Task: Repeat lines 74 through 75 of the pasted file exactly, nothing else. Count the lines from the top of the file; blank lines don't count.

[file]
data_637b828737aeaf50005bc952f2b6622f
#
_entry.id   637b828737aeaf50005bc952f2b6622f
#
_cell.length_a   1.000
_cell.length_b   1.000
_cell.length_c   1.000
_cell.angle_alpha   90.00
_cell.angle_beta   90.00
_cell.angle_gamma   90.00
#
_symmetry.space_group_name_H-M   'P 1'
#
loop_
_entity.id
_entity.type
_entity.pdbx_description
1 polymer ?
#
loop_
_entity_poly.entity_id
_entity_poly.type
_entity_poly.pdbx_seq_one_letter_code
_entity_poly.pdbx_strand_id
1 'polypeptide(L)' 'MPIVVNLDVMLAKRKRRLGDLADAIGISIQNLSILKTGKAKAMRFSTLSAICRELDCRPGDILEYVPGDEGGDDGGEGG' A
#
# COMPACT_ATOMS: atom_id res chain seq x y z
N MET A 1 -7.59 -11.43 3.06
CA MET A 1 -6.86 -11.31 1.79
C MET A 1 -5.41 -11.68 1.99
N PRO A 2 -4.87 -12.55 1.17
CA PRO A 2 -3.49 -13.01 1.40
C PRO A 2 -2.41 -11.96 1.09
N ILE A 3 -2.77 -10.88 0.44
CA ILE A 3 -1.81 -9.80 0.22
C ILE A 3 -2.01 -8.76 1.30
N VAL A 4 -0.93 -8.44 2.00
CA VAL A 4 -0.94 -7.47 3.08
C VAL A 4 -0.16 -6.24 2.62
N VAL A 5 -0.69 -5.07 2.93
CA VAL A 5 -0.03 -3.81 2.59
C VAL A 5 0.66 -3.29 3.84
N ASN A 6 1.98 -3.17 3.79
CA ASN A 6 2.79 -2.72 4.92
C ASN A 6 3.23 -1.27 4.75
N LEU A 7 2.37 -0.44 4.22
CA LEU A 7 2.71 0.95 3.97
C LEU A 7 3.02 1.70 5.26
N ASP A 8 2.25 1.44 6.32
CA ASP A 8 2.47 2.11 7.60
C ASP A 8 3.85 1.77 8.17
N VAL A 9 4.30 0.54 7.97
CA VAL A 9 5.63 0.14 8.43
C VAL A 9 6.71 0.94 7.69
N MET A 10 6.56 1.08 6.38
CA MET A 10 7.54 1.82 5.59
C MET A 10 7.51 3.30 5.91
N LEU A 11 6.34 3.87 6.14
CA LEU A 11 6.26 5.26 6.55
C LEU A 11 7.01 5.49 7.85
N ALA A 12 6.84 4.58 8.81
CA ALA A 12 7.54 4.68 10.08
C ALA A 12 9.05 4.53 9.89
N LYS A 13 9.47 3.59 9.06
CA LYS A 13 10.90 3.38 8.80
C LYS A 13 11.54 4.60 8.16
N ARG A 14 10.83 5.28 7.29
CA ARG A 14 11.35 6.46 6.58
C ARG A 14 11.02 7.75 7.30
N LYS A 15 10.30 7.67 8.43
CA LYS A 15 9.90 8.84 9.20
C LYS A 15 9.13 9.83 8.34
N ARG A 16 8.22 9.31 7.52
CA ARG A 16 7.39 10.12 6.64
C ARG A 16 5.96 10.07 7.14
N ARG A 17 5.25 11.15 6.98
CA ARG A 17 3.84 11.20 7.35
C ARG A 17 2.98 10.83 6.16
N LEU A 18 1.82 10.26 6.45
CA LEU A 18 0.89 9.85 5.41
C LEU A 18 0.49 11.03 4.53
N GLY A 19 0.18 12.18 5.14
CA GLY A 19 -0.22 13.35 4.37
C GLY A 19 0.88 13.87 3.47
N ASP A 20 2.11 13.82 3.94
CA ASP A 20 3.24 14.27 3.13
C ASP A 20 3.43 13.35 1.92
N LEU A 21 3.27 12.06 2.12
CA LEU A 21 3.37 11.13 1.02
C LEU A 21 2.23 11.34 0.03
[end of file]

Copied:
CA ARG A 16 7.39 10.12 6.64
C ARG A 16 5.96 10.07 7.14